Film and Television Tax Credits: Big Business and Critical to Entertainment Industry Labor

By Sazer, Marc | International Musician, February 1, 2017 | Go to article overview

Film and Television Tax Credits: Big Business and Critical to Entertainment Industry Labor


Sazer, Marc, International Musician


Beginning in 1995 with a federal tax credit program, and followed soon after by provincial tax credit programs, Canada began investing in both creating a domestic film industry, and luring production jobs from elsewhere to Canada. Producers quickly followed the money.

Providing taxpayer funds for motion picture and television production has now become a worldwide phenomenon. The payroll company Entertainment Partners provides financial services to companies that exploit these incentives. Their website, www. epfinancialsolutions.com, gives a good overview of the scores of governments that provide incentives. We are in the midst of an international arms race for film/television tax credits.

These incentives rarely create new jobs for movies or television shows-they move jobs from one place to another. When a studio based in Burbank, Culver City, or Hollywood produces a movie with tax incentives in London, new jobs aren't created, they've just been moved, displacing the vast majority of workers, including grips, drivers, camera operators, carpenters, and many others.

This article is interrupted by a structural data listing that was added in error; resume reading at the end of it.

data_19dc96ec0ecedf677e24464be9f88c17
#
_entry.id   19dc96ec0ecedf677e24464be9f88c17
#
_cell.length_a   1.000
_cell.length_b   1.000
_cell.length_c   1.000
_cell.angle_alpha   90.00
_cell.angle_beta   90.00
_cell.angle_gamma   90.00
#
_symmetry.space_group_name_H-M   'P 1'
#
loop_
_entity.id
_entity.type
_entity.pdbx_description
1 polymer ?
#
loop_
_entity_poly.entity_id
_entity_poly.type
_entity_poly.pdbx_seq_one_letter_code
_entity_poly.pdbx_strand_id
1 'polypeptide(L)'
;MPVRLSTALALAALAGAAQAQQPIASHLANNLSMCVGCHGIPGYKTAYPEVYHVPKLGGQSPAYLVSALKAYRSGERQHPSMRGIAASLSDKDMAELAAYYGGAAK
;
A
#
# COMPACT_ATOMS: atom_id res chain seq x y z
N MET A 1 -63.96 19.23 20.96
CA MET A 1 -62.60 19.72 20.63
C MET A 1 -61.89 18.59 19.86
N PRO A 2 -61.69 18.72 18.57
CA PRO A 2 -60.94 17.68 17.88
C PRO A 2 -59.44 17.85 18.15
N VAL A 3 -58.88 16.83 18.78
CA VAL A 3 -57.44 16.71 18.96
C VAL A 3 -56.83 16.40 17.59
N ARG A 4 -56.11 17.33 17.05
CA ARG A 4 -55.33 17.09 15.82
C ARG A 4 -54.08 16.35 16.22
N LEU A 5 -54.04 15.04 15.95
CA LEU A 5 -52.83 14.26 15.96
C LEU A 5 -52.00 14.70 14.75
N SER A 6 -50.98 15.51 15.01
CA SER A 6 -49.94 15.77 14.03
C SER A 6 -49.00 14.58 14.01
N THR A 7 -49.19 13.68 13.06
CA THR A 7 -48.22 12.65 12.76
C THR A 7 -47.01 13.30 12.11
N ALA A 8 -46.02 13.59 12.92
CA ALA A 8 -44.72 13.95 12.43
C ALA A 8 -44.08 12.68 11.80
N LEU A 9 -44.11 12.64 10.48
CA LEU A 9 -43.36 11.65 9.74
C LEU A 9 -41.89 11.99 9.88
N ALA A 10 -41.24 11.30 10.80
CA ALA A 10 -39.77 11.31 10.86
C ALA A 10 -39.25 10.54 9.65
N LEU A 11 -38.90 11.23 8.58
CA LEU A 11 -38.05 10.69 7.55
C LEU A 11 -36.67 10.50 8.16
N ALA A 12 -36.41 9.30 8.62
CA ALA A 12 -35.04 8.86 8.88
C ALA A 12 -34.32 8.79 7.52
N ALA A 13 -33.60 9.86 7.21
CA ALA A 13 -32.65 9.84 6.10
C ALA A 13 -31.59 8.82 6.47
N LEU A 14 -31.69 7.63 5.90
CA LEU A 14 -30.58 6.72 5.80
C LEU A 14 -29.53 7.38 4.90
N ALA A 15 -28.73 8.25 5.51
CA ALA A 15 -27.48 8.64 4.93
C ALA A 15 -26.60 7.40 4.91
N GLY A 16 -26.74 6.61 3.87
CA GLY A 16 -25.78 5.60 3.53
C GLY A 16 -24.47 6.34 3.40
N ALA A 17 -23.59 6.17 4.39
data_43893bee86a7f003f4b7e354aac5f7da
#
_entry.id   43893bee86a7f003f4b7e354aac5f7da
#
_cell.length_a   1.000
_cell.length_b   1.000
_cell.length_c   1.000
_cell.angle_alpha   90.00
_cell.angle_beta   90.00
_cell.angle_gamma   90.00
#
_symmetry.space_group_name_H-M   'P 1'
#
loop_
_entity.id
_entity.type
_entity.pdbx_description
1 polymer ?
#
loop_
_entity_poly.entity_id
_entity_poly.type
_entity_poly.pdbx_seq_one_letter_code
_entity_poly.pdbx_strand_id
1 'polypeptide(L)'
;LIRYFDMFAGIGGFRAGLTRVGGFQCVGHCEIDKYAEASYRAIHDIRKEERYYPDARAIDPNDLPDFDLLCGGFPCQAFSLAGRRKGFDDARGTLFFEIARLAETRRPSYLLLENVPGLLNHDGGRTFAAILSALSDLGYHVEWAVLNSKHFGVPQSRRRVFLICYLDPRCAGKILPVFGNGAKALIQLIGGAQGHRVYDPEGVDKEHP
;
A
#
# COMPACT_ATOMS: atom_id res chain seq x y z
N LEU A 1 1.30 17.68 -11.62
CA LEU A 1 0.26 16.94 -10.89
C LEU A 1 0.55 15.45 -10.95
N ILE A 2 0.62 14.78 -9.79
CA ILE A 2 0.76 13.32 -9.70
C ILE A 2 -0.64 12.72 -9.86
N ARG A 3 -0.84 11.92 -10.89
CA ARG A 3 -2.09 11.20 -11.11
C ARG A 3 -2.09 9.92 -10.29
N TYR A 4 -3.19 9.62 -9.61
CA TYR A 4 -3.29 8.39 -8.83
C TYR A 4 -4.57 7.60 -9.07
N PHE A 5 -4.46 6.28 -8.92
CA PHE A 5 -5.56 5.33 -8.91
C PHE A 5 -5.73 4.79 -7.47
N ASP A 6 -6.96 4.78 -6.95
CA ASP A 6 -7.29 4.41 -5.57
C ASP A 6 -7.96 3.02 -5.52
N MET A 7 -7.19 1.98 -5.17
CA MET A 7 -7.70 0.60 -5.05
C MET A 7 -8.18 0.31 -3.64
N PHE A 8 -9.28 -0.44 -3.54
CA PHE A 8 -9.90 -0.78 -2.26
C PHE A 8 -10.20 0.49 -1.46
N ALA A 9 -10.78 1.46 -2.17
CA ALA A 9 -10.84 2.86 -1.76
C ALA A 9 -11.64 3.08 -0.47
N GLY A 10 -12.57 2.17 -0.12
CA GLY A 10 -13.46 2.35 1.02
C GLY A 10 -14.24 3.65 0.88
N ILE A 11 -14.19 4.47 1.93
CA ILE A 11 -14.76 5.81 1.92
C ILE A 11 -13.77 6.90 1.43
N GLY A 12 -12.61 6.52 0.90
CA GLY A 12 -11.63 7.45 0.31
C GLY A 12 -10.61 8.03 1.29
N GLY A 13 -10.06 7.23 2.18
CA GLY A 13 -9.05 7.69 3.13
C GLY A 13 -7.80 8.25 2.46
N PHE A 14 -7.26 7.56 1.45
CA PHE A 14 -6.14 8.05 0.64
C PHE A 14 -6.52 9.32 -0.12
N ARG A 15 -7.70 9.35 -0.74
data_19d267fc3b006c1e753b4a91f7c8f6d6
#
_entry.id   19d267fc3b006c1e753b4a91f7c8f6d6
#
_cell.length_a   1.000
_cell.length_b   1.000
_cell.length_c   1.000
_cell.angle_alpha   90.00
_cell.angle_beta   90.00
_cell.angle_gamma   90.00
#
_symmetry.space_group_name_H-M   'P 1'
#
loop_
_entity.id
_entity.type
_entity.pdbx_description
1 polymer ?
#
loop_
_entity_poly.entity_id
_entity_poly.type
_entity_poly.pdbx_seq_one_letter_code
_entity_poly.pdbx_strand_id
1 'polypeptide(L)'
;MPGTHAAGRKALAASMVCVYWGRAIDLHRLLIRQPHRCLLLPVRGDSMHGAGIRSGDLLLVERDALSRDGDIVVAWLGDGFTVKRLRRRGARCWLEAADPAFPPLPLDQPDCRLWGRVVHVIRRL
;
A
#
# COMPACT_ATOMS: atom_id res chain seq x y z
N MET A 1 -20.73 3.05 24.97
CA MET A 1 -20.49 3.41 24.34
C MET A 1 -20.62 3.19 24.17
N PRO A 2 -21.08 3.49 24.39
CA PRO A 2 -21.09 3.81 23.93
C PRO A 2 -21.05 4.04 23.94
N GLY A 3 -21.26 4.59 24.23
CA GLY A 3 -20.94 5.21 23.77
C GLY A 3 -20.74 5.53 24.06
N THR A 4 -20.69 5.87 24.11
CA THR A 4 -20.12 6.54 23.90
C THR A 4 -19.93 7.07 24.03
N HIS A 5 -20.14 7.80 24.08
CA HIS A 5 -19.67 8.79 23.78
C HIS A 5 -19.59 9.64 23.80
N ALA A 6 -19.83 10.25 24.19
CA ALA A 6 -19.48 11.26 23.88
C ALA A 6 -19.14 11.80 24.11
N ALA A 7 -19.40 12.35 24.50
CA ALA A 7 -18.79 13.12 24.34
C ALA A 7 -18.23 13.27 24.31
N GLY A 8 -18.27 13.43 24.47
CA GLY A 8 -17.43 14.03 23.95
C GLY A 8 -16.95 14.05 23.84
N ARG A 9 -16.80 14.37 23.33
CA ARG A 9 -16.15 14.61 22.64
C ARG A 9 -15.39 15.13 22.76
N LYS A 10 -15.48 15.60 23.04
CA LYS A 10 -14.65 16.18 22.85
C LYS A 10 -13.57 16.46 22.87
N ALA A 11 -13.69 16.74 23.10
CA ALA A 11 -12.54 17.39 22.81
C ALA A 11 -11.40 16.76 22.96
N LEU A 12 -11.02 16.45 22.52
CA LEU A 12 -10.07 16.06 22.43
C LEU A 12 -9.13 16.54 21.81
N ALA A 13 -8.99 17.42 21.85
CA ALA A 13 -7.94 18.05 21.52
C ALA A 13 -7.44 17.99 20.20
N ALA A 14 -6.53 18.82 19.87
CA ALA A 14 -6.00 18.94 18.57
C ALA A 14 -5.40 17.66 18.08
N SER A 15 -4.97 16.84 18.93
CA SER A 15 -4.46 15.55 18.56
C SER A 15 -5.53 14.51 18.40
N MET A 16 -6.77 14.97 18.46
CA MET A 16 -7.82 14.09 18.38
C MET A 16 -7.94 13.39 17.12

Music scoring has fallen into this same "arms race" of tax credits. While London has long had a vibrant recording industry, dozens of motion pictures produced by US companies take their scoring projects there now, reaping generous tax dollars (as well as avoiding the obligation to make health care and pension contributions that would be due on behalf of AFM musicians). The AFM remains number one in terms of motion picture film scores in the Western world, but the UK has lured an increasing number of "our" jobs to London. …

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